Malaysia’s Foreign Minister Anifah Aman recently took up calls from the ASEAN Parliamentarians for Human Rights for ASEAN to work to find a regional solution to the unfolding crisis, saying that the Rohingya problem was indeed a matter for ASEAN to tackle. But no concrete action has come from that talk.At a minimum, ASEAN member states should grant refugee status to Rohingya feeling the horrors in Rakhine State. They must commit to protecting asylum seekers, rather than driving them into the hands of abusive thugs or leaving them to die at sea.
The tragedy in Myanmar continues to develop as an issue that directly impacts the wider ASEAN region. The need for effective regional action to combat the crisis is clear, yet our leaders have consistently failed to act. They hide behind the arcane and ultimately destructive policy of non-interference, repeating the demonstrably false claim that the Myanmar government’s persecution of Rohingya is an “internal affair”.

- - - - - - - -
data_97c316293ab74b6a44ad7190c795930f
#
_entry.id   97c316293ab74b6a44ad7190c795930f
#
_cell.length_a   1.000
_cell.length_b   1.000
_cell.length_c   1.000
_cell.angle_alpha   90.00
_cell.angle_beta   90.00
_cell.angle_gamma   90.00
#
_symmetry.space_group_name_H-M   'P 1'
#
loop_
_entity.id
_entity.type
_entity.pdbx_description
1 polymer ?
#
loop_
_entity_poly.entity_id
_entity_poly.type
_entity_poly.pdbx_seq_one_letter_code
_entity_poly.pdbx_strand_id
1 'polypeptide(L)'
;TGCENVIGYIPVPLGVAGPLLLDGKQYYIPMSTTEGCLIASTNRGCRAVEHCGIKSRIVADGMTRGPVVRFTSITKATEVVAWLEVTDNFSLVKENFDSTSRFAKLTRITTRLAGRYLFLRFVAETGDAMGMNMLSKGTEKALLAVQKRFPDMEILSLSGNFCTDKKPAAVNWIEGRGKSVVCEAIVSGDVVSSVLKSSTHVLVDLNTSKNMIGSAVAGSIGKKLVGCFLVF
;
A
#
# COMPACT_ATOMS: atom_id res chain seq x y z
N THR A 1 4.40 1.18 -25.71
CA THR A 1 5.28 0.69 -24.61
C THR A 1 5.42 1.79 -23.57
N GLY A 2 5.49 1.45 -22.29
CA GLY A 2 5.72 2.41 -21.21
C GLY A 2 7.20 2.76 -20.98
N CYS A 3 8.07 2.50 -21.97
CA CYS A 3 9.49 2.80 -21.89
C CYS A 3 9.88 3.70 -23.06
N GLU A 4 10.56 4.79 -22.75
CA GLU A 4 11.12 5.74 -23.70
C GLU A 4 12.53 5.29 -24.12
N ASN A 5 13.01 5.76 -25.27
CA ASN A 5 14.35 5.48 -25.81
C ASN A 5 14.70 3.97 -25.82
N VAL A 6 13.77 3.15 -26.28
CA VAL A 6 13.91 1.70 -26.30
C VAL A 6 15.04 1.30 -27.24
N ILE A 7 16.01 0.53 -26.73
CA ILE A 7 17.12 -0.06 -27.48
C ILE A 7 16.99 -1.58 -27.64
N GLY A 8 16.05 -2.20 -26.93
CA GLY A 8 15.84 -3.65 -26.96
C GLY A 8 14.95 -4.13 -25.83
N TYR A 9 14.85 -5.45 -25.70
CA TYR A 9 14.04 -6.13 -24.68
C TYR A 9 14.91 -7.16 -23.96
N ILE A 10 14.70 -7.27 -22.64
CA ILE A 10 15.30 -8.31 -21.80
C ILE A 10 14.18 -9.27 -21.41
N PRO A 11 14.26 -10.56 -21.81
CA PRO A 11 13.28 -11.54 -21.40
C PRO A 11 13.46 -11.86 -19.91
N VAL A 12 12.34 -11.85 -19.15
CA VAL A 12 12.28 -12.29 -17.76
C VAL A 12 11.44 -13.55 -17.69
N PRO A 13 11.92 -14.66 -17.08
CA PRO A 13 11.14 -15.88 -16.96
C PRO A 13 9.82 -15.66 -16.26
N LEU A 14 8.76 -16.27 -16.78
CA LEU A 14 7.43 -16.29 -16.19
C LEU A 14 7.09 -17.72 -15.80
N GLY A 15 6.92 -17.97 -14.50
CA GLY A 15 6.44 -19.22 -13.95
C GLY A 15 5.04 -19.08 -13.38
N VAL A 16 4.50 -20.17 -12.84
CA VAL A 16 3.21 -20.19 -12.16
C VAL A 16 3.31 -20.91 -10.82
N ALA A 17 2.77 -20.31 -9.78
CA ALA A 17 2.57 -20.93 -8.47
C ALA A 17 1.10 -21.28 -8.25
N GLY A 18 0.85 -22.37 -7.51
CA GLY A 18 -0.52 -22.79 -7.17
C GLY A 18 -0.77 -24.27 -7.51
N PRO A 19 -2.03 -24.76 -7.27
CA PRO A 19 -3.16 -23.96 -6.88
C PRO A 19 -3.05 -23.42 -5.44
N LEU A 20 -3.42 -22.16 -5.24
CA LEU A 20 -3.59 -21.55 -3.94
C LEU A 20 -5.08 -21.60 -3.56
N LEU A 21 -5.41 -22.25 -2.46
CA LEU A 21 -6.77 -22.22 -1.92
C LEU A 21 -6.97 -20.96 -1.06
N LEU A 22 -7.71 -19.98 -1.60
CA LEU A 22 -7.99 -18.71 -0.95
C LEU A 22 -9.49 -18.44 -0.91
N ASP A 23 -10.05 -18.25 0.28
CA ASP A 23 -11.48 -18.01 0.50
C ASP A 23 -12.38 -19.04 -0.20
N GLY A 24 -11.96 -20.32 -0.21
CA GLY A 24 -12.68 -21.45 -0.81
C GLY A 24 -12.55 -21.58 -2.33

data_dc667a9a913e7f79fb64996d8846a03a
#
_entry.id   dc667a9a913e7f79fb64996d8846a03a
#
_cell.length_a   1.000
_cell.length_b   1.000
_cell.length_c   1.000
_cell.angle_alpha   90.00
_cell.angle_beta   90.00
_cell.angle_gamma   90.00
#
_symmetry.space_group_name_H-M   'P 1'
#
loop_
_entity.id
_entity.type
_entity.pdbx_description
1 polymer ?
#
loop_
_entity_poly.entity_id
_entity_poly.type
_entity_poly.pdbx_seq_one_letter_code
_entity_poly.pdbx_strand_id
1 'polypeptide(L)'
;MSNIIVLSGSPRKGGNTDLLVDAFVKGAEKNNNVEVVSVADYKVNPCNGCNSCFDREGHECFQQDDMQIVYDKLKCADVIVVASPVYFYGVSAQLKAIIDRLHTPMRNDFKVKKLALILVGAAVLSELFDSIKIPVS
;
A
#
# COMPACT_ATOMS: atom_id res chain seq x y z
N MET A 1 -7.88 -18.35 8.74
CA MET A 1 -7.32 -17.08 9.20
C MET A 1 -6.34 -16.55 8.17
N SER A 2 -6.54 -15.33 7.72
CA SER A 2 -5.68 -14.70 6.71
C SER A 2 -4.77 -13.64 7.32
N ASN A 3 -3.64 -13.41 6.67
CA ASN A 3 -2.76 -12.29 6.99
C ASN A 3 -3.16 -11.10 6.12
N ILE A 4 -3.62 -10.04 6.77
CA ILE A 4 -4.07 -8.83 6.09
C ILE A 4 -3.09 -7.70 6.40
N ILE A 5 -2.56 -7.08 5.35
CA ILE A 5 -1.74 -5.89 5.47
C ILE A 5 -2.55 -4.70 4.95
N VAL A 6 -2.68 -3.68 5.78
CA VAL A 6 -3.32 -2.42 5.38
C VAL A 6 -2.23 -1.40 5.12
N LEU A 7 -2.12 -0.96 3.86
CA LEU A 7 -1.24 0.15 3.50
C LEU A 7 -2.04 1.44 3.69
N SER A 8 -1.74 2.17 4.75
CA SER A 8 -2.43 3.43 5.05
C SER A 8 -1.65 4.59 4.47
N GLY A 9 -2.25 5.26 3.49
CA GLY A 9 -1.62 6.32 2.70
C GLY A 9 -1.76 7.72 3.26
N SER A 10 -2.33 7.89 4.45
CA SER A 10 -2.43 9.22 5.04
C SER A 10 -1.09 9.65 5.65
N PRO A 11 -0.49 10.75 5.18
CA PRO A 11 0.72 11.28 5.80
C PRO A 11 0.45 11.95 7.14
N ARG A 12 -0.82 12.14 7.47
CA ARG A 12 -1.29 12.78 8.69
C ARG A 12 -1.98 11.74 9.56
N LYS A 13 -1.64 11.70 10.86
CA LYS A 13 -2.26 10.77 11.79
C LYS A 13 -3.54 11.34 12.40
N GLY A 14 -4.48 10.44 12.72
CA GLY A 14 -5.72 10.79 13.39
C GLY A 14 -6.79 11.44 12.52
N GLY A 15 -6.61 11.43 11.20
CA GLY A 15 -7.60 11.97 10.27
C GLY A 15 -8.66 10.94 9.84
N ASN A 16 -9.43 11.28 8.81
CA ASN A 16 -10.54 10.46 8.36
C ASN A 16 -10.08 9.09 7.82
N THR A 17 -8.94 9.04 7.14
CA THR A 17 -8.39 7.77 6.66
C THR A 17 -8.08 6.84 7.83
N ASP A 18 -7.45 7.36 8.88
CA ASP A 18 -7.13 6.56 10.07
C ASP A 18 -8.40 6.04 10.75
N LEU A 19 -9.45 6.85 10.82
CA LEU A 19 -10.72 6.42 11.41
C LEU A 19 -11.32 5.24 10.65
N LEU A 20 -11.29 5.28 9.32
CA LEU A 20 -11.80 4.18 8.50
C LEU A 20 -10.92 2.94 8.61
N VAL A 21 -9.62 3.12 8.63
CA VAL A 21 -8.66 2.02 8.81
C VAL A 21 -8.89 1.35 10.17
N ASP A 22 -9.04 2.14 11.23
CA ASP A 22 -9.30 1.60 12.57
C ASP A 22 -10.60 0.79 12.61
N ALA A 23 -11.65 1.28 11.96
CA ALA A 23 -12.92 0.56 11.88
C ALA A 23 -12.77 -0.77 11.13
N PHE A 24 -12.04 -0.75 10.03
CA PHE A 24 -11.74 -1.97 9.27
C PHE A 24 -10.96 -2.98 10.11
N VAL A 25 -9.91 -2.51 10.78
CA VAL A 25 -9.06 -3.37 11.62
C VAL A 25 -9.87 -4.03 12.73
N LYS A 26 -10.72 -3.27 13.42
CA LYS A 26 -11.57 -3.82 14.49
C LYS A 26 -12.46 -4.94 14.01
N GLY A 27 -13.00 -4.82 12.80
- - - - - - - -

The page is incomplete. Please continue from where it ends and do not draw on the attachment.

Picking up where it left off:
They have stood by and watched, celebrating their achievements at fancy dinner tables, while ignoring the human misery that their failures have produced. What are we to do then but seek to take matters into our own hands? Do we have to construct our own parallel ASEAN — one that truly involves the people of the region and seeks to protect the marginalized? Perhaps only from that we will find a community driven to action by the threat of crimes against humanity.
For the time being our leaders remain paralyzed by their own weakness and self-protective impulses, and we are compelled to watch one of the world’s great human tragedies unfold before our eyes.
The key to addressing the roots of the refugee crisis therefore lies in Myanmar.
The writer is the chairperson of ASEAN Parliamentarians for Human Rights (APHR) and a member of parliament in Malaysia - http://www.thejakartapost